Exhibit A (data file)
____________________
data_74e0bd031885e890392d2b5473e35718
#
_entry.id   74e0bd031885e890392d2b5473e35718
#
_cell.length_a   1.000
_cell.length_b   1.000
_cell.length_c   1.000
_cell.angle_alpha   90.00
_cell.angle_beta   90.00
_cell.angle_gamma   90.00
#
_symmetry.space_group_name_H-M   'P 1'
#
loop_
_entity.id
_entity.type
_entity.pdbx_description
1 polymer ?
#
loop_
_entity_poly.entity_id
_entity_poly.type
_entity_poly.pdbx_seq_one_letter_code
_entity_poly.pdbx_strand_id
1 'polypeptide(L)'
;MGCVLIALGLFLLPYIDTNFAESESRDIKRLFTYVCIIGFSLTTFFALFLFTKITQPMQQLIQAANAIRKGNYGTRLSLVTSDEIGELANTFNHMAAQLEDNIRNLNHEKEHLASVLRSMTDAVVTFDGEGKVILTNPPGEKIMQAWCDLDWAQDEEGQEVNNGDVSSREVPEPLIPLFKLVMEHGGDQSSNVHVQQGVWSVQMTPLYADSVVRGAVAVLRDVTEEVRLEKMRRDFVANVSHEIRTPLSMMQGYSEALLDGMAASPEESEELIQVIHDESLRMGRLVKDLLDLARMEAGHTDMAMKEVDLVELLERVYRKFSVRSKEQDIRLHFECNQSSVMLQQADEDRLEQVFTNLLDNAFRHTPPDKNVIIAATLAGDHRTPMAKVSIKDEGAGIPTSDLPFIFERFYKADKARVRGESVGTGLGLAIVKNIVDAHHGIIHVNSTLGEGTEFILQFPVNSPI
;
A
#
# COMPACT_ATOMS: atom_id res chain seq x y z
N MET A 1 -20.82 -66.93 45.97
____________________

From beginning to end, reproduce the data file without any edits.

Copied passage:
data_74e0bd031885e890392d2b5473e35718
#
_entry.id   74e0bd031885e890392d2b5473e35718
#
_cell.length_a   1.000
_cell.length_b   1.000
_cell.length_c   1.000
_cell.angle_alpha   90.00
_cell.angle_beta   90.00
_cell.angle_gamma   90.00
#
_symmetry.space_group_name_H-M   'P 1'
#
loop_
_entity.id
_entity.type
_entity.pdbx_description
1 polymer ?
#
loop_
_entity_poly.entity_id
_entity_poly.type
_entity_poly.pdbx_seq_one_letter_code
_entity_poly.pdbx_strand_id
1 'polypeptide(L)'
;MGCVLIALGLFLLPYIDTNFAESESRDIKRLFTYVCIIGFSLTTFFALFLFTKITQPMQQLIQAANAIRKGNYGTRLSLVTSDEIGELANTFNHMAAQLEDNIRNLNHEKEHLASVLRSMTDAVVTFDGEGKVILTNPPGEKIMQAWCDLDWAQDEEGQEVNNGDVSSREVPEPLIPLFKLVMEHGGDQSSNVHVQQGVWSVQMTPLYADSVVRGAVAVLRDVTEEVRLEKMRRDFVANVSHEIRTPLSMMQGYSEALLDGMAASPEESEELIQVIHDESLRMGRLVKDLLDLARMEAGHTDMAMKEVDLVELLERVYRKFSVRSKEQDIRLHFECNQSSVMLQQADEDRLEQVFTNLLDNAFRHTPPDKNVIIAATLAGDHRTPMAKVSIKDEGAGIPTSDLPFIFERFYKADKARVRGESVGTGLGLAIVKNIVDAHHGIIHVNSTLGEGTEFILQFPVNSPI
;
A
#
# COMPACT_ATOMS: atom_id res chain seq x y z
N MET A 1 -20.82 -66.93 45.97